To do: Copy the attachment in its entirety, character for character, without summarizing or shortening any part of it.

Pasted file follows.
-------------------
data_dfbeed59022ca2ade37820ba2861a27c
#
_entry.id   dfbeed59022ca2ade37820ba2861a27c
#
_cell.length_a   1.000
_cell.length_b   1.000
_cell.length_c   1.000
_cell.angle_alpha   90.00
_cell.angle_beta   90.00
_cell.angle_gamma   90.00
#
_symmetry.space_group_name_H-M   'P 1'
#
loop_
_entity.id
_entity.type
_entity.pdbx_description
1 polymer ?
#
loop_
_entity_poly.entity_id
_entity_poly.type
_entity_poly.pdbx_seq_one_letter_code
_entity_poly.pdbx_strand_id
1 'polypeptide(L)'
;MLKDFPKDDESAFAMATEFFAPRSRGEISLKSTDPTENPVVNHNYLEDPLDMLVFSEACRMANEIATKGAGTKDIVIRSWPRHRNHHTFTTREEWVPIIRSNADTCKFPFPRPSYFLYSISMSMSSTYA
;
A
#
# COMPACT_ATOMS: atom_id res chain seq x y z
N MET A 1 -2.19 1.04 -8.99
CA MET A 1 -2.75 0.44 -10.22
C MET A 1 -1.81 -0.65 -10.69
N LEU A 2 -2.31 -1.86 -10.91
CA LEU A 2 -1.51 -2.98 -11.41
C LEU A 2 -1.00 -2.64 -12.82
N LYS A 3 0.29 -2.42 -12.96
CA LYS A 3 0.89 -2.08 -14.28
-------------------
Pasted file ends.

data_dfbeed59022ca2ade37820ba2861a27c
#
_entry.id   dfbeed59022ca2ade37820ba2861a27c
#
_cell.length_a   1.000
_cell.length_b   1.000
_cell.length_c   1.000
_cell.angle_alpha   90.00
_cell.angle_beta   90.00
_cell.angle_gamma   90.00
#
_symmetry.space_group_name_H-M   'P 1'
#
loop_
_entity.id
_entity.type
_entity.pdbx_description
1 polymer ?
#
loop_
_entity_poly.entity_id
_entity_poly.type
_entity_poly.pdbx_seq_one_letter_code
_entity_poly.pdbx_strand_id
1 'polypeptide(L)'
;MLKDFPKDDESAFAMATEFFAPRSRGEISLKSTDPTENPVVNHNYLEDPLDMLVFSEACRMANEIATKGAGTKDIVIRSWPRHRNHHTFTTREEWVPIIRSNADTCKFPFPRPSYFLYSISMSMSSTYA
;
A
#
# COMPACT_ATOMS: atom_id res chain seq x y z
N MET A 1 -2.19 1.04 -8.99
CA MET A 1 -2.75 0.44 -10.22
C MET A 1 -1.81 -0.65 -10.69
N LEU A 2 -2.31 -1.86 -10.91
CA LEU A 2 -1.51 -2.98 -11.41
C LEU A 2 -1.00 -2.64 -12.82
N LYS A 3 0.29 -2.42 -12.96
CA LYS A 3 0.89 -2.08 -14.28